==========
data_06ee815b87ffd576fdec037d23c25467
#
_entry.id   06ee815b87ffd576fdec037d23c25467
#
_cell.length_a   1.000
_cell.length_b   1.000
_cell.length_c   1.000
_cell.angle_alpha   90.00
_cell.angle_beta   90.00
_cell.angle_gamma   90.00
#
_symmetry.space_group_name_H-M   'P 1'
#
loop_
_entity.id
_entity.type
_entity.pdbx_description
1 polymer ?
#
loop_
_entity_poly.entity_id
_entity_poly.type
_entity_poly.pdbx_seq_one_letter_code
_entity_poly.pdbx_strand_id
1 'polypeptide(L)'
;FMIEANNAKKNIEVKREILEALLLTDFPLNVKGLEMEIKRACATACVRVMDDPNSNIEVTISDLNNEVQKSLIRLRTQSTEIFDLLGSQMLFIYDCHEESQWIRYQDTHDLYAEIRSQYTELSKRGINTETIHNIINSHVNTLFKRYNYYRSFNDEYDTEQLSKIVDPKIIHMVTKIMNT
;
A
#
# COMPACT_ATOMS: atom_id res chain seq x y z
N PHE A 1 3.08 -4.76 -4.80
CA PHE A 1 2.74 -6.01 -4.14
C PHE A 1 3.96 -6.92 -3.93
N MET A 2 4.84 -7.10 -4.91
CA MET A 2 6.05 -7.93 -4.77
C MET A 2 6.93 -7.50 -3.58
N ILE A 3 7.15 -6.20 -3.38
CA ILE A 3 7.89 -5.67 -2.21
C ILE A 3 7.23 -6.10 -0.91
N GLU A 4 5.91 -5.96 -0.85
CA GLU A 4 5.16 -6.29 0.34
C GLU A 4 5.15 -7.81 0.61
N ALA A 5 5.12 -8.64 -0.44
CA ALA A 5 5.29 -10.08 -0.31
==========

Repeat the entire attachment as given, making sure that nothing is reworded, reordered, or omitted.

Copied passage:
data_06ee815b87ffd576fdec037d23c25467
#
_entry.id   06ee815b87ffd576fdec037d23c25467
#
_cell.length_a   1.000
_cell.length_b   1.000
_cell.length_c   1.000
_cell.angle_alpha   90.00
_cell.angle_beta   90.00
_cell.angle_gamma   90.00
#
_symmetry.space_group_name_H-M   'P 1'
#
loop_
_entity.id
_entity.type
_entity.pdbx_description
1 polymer ?
#
loop_
_entity_poly.entity_id
_entity_poly.type
_entity_poly.pdbx_seq_one_letter_code
_entity_poly.pdbx_strand_id
1 'polypeptide(L)'
;FMIEANNAKKNIEVKREILEALLLTDFPLNVKGLEMEIKRACATACVRVMDDPNSNIEVTISDLNNEVQKSLIRLRTQSTEIFDLLGSQMLFIYDCHEESQWIRYQDTHDLYAEIRSQYTELSKRGINTETIHNIINSHVNTLFKRYNYYRSFNDEYDTEQLSKIVDPKIIHMVTKIMNT
;
A
#
# COMPACT_ATOMS: atom_id res chain seq x y z
N PHE A 1 3.08 -4.76 -4.80
CA PHE A 1 2.74 -6.01 -4.14
C PHE A 1 3.96 -6.92 -3.93
N MET A 2 4.84 -7.10 -4.91
CA MET A 2 6.05 -7.93 -4.77
C MET A 2 6.93 -7.50 -3.58
N ILE A 3 7.15 -6.20 -3.38
CA ILE A 3 7.89 -5.67 -2.21
C ILE A 3 7.23 -6.10 -0.91
N GLU A 4 5.91 -5.96 -0.85
CA GLU A 4 5.16 -6.29 0.34
C GLU A 4 5.15 -7.81 0.61
N ALA A 5 5.12 -8.64 -0.44
CA ALA A 5 5.29 -10.08 -0.31